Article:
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Editor's note: Nayuka Gorrie on Cleverman

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In honour of our Cleverman exhibition, writer Nayuka Gorrie took the reins as commissioning editor and asked four exemplary emerging Aboriginal creatives to respond to the series. Nayuka writes:

Cleverman is many things to different people. It is both modern and ancient. It is magic, it is real, it is history, it is future, it is all. Cleverman first graced our television screens in 2016 which feels like a lifetime, or at least a different world ago.

In many ways the show, which caters to an international audience, while applying historical and contemporary abuses of mob here, proves prophetic for many other marginalised people in a Trump era, and closer to home the treatment of asylum seekers. It also signalled a shift in Australian television and heralded a changing era of black television and entertainment. This was before Black Panther or Thor: Ragnarok. More and more black writers and entertainment are dominating in niche and varied genres and forms of television.

For this series of content, I approached different artists and asked them to respond to the show. Emily Johnson, a visual artist, created a beautiful illustration (featured below). Commissioning Emily made sense - her own work explores blackness and futurism. Paul’s music and rationale reminds us of the need for distraction, in this case music, from the realities of experiencing colonisation. Paul reminds us of the need for entertainment as reprieve. Kimberly’s piece sees the possibility of entertainment to educate and shift the hearts and minds. She also expressed the importance of seeing ourselves reflected back at us.

Enoch, working in television themselves, explores the purpose of black television and ultimately lands on it being for us. If television does not subvert colonial reality, if it relies on the colonial reality to tell stories, is it really liberation? While black television may be different things to different people, to be liberated is to create work that is self-determined and not tarnished and directed by the desires of white people and the white gaze.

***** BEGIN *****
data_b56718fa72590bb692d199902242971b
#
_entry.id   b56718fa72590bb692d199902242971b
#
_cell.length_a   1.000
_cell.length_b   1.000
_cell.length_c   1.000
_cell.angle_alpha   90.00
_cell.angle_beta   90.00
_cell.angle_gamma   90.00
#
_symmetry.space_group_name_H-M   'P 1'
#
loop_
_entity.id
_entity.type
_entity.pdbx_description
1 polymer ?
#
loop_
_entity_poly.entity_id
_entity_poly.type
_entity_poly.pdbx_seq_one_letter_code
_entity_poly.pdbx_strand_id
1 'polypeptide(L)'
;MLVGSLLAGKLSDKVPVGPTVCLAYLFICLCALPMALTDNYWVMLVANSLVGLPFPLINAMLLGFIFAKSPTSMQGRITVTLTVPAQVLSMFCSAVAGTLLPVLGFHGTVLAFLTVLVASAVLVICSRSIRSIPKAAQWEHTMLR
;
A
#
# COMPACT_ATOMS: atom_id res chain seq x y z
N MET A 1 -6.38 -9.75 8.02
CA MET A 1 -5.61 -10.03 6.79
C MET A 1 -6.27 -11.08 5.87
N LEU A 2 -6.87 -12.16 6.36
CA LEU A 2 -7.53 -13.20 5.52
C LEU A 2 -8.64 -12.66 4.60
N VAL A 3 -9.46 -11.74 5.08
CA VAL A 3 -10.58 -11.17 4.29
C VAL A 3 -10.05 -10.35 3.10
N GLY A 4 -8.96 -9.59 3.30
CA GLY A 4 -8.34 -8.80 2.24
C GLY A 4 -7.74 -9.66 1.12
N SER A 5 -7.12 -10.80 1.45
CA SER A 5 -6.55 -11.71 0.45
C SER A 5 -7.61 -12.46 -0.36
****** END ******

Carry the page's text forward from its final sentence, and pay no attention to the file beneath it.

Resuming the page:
Black television is fraught with the pressure to be everything for everyone: entertainment, yet education for non-Indigenous people, accurate, relatable and responsible to mob around the country. Each artist and writer commissioned responds to Cleverman in their own way, whether illustration, soundscape, text art and analysis, because Cleverman, and indeed black existence, is layered, and not limited to singularity.

Nayuka Gorrie is a Gunai/Kurnai, Gunditjmara, Wiradjuri and Yorta Yorta writer. Nayuka wrote and performed in Season 3 of Black Comedy and is currently writing a book of essays exploring colonialism, which you can support on their Patreon.

About the illustrator

Emily Johnson is a Barkindji, Wakka Wakka and Biri Guba woman, with ties to her father's family in Wilcannia and her mother’s family in Cherbourg. Her work has most recently featured in the Sydney Theatre Company’s production of Nakkiah Lui’s play Blackie Blackie Brown, which is due to have another season in 2019 at Melbourne’s Malthouse Theatre. After completing a Bachelor of Arts in 2015 and continuing with Honours in 2016, Emily now works at Carriageworks in Eveleigh NSW while continuing to illustrate in her spare time. You can follow Emily on Instagram at @darthem123.

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Kimberly Lovegrove: Cleverman is hero to all

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Enoch Mailangi: The Past and Present of Black Creativity

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Paul Gorrie: a soundscape response to Cleverman

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Visit the exhibition

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Stream Cleverman on iView

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